Four years later, al-Qaeda has become the first terrorist organization that moved into cyberspace
Hamid Mir, Osama bin Laden's personal biographer, remembers one day in the snow-clad Afghan mountains back in November 2001. He saw “every member of the organization carry a computer aside from his Kalashnikov” as the Taliban and al-Qaeda fighters were leaving Afghanistan. The pictures of Mohammad Atta, one of the suicide pilots of 9/11 attacks, were popping up on the computer monitors.
Four years later, al-Qaeda has become the first terrorist organization that moved into cyberspace. Meeting at some hideout or an Internet cafe on the fringes of the city, young jihadis try to use their laptops and DVDs for setting up training, communications, and planning network previously used in Afghanistan. Al-Qaeda suicide bombers and units with links to al-Qaeda in Iraq are fully dependent on the Internet in terms of tactical support and training. Terrorists in Iraq take advantage of anonymity while going online. According to Italian newspaper La Republica, al-Qaeda-related terrorist cells in Qatar, Egypt, and Europe were using only the Net for carrying out their painstaking preparations for the latest terrorist attacks.
“These days al-Qaeda is using the Internet, and therefore our agencies' capability to launch surprise attacks has been limited, now it is more difficult to strike the al-Qaeda fighters when they are most vulnerable, when they are on the move,” said a former head of CIA unit involved in the manhunt for Mr. bin Laden. Today the Al Qaeda members would not have any criminal materials on them even when they go to some training camp. “They no longer need layouts, fingerprints or formulas,” said the source.
The number of web sites related to jihadis grew considerably following the September 11 attacks. Gabriel Weimann, a researcher with the University of Haifa in Israel, detected 12 web sites of radical Islamists eight years ago. Today's number of such websites exceeds 4,500.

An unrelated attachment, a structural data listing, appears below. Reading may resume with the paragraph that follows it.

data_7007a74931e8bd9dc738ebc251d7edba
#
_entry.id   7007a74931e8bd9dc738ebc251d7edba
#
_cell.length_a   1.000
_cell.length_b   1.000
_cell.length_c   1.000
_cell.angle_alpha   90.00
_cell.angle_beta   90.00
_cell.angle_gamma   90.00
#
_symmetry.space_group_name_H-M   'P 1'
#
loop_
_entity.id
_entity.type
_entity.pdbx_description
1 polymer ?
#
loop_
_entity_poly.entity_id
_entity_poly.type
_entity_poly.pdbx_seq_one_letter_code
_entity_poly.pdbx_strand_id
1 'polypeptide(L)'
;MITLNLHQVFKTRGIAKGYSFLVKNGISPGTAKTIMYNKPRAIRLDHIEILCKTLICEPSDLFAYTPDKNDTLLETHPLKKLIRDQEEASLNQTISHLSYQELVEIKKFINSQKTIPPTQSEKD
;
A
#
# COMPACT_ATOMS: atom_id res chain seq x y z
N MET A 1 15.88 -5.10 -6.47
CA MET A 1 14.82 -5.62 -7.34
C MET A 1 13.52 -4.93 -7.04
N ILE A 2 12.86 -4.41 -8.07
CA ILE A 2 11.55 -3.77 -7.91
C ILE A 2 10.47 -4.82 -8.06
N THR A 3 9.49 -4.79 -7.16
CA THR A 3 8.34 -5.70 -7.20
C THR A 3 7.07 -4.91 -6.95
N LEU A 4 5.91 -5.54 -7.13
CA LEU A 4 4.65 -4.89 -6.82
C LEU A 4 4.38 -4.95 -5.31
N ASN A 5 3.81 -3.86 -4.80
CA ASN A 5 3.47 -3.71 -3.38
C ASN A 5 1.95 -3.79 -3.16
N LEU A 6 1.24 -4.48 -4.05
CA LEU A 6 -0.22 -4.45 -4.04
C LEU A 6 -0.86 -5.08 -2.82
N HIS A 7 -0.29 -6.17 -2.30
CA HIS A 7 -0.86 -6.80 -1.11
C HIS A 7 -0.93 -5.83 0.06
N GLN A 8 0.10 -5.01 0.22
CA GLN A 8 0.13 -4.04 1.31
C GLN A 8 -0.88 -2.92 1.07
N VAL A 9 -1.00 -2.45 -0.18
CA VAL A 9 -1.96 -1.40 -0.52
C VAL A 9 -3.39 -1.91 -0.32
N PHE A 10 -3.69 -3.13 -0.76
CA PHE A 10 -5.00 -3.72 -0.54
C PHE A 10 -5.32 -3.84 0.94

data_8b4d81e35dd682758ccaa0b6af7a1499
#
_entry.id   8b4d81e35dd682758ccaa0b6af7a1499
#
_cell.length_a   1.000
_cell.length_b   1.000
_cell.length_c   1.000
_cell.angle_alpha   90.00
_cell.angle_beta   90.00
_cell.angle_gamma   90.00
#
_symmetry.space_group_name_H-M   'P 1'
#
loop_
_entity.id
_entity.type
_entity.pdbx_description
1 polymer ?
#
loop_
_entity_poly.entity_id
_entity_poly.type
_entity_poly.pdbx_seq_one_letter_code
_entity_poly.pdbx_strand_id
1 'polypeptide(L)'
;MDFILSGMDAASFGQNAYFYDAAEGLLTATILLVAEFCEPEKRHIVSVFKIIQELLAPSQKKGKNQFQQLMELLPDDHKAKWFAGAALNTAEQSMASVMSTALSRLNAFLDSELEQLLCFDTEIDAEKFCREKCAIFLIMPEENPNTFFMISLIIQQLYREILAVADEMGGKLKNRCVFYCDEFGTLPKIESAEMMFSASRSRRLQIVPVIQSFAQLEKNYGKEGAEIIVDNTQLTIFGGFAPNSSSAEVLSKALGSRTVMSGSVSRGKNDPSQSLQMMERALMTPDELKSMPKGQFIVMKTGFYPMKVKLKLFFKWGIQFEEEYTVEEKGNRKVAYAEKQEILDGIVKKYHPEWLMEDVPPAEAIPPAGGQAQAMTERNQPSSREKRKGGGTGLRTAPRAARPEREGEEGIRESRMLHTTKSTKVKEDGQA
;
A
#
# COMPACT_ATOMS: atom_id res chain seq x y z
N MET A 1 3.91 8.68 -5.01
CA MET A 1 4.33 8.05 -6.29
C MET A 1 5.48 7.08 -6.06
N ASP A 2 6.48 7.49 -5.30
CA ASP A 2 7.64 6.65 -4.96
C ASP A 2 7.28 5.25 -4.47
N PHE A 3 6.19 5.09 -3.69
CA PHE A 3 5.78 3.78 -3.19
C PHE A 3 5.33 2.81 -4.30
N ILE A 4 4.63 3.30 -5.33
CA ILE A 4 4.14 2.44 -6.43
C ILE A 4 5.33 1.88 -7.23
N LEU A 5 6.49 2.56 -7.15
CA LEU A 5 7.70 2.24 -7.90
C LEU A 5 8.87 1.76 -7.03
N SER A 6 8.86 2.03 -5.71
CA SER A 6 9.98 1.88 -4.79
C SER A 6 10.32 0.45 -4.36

Brushing aside ideology and secretive nature of the radical Islamic web sites, they are largely structured in the same ways as those dealing in on-line games, coins collecting or shopping on eBay. There was a significant increase in the number of radical Islamic websites after U.S.-led invasion of Iraq.
Using the Internet to spread certain doctrines and orders is fully consistent with Osama bin Laden's original plans. Bin Laden set up his al-Qaeda network as the driving force behind the global uprising of Moslems.
These days Osama bin Laden and his lieutenants seem to be left behind. They keep recording their statements in makeshift studios and dispatch the tapes by courier. Young jihadis download the statements from the Web and spread them around. Recent evidence indicates that al-Qaeda supporters use the Internet for reaching tactical objectives.
“The Internet has all necessary instructions and advice for those who want to carry out a terrorist attack,” said Rita Katz, a director of an association that monitors the web sites advocating Jihad.
Some analysts believe that terrorists might have used the Internet for conducting last month's attacks on the London transport system. A few days after the bombings, a question arrived to one the web forums related to al-Qaeda. Somebody was seeking information regarding ways and methods of operating on his own.